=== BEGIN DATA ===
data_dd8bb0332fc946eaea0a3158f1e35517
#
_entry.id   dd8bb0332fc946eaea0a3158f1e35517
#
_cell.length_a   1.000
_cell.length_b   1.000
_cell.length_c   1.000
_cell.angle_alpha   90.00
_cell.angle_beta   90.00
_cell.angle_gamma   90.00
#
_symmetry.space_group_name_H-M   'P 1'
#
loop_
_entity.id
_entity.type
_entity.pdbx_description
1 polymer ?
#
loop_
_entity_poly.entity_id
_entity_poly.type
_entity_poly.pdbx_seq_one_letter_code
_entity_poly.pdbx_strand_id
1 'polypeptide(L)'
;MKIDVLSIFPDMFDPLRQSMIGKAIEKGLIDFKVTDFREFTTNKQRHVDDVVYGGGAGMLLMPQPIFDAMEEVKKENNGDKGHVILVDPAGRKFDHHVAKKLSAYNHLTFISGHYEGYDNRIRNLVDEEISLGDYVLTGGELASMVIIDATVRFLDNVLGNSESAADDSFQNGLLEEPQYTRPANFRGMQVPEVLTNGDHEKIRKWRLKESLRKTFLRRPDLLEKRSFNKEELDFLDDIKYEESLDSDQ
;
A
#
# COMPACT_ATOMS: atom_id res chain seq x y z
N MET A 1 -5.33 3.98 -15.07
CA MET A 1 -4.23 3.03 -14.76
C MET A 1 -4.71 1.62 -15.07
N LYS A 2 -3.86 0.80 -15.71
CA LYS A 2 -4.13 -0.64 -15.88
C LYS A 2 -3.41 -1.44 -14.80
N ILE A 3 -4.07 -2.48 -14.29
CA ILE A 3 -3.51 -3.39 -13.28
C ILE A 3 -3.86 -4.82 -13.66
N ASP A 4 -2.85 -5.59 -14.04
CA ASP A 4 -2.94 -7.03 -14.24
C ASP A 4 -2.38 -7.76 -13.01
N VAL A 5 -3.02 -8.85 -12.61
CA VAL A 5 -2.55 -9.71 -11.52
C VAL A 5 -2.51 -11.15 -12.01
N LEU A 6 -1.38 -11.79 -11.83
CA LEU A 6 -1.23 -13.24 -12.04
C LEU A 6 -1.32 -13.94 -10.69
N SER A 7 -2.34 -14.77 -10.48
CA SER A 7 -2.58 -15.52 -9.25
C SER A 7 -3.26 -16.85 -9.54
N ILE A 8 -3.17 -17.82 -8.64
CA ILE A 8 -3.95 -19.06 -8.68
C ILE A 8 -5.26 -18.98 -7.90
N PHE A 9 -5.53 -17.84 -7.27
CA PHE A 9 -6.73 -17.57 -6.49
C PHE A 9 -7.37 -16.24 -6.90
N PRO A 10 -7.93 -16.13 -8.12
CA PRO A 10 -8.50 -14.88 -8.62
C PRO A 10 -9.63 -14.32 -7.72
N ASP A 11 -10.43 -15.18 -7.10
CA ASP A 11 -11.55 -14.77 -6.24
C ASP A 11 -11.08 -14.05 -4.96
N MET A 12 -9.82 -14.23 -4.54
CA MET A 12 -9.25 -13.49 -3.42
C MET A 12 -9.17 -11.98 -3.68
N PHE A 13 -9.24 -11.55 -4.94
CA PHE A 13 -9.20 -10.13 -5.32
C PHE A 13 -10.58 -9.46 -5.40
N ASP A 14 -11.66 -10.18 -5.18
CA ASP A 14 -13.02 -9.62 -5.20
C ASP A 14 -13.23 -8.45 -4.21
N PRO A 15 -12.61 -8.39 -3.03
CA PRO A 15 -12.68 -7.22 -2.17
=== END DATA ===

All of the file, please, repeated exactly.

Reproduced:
data_dd8bb0332fc946eaea0a3158f1e35517
#
_entry.id   dd8bb0332fc946eaea0a3158f1e35517
#
_cell.length_a   1.000
_cell.length_b   1.000
_cell.length_c   1.000
_cell.angle_alpha   90.00
_cell.angle_beta   90.00
_cell.angle_gamma   90.00
#
_symmetry.space_group_name_H-M   'P 1'
#
loop_
_entity.id
_entity.type
_entity.pdbx_description
1 polymer ?
#
loop_
_entity_poly.entity_id
_entity_poly.type
_entity_poly.pdbx_seq_one_letter_code
_entity_poly.pdbx_strand_id
1 'polypeptide(L)'
;MKIDVLSIFPDMFDPLRQSMIGKAIEKGLIDFKVTDFREFTTNKQRHVDDVVYGGGAGMLLMPQPIFDAMEEVKKENNGDKGHVILVDPAGRKFDHHVAKKLSAYNHLTFISGHYEGYDNRIRNLVDEEISLGDYVLTGGELASMVIIDATVRFLDNVLGNSESAADDSFQNGLLEEPQYTRPANFRGMQVPEVLTNGDHEKIRKWRLKESLRKTFLRRPDLLEKRSFNKEELDFLDDIKYEESLDSDQ
;
A
#
# COMPACT_ATOMS: atom_id res chain seq x y z
N MET A 1 -5.33 3.98 -15.07
CA MET A 1 -4.23 3.03 -14.76
C MET A 1 -4.71 1.62 -15.07
N LYS A 2 -3.86 0.80 -15.71
CA LYS A 2 -4.13 -0.64 -15.88
C LYS A 2 -3.41 -1.44 -14.80
N ILE A 3 -4.07 -2.48 -14.29
CA ILE A 3 -3.51 -3.39 -13.28
C ILE A 3 -3.86 -4.82 -13.66
N ASP A 4 -2.85 -5.59 -14.04
CA ASP A 4 -2.94 -7.03 -14.24
C ASP A 4 -2.38 -7.76 -13.01
N VAL A 5 -3.02 -8.85 -12.61
CA VAL A 5 -2.55 -9.71 -11.52
C VAL A 5 -2.51 -11.15 -12.01
N LEU A 6 -1.38 -11.79 -11.83
CA LEU A 6 -1.23 -13.24 -12.04
C LEU A 6 -1.32 -13.94 -10.69
N SER A 7 -2.34 -14.77 -10.48
CA SER A 7 -2.58 -15.52 -9.25
C SER A 7 -3.26 -16.85 -9.54
N ILE A 8 -3.17 -17.82 -8.64
CA ILE A 8 -3.95 -19.06 -8.68
C ILE A 8 -5.26 -18.98 -7.90
N PHE A 9 -5.53 -17.84 -7.27
CA PHE A 9 -6.73 -17.57 -6.49
C PHE A 9 -7.37 -16.24 -6.90
N PRO A 10 -7.93 -16.13 -8.12
CA PRO A 10 -8.50 -14.88 -8.62
C PRO A 10 -9.63 -14.32 -7.72
N ASP A 11 -10.43 -15.18 -7.10
CA ASP A 11 -11.55 -14.77 -6.24
C ASP A 11 -11.08 -14.05 -4.96
N MET A 12 -9.82 -14.23 -4.54
CA MET A 12 -9.25 -13.49 -3.42
C MET A 12 -9.17 -11.98 -3.68
N PHE A 13 -9.24 -11.55 -4.94
CA PHE A 13 -9.20 -10.13 -5.32
C PHE A 13 -10.58 -9.46 -5.40
N ASP A 14 -11.66 -10.18 -5.18
CA ASP A 14 -13.02 -9.62 -5.20
C ASP A 14 -13.23 -8.45 -4.21
N PRO A 15 -12.61 -8.39 -3.03
CA PRO A 15 -12.68 -7.22 -2.17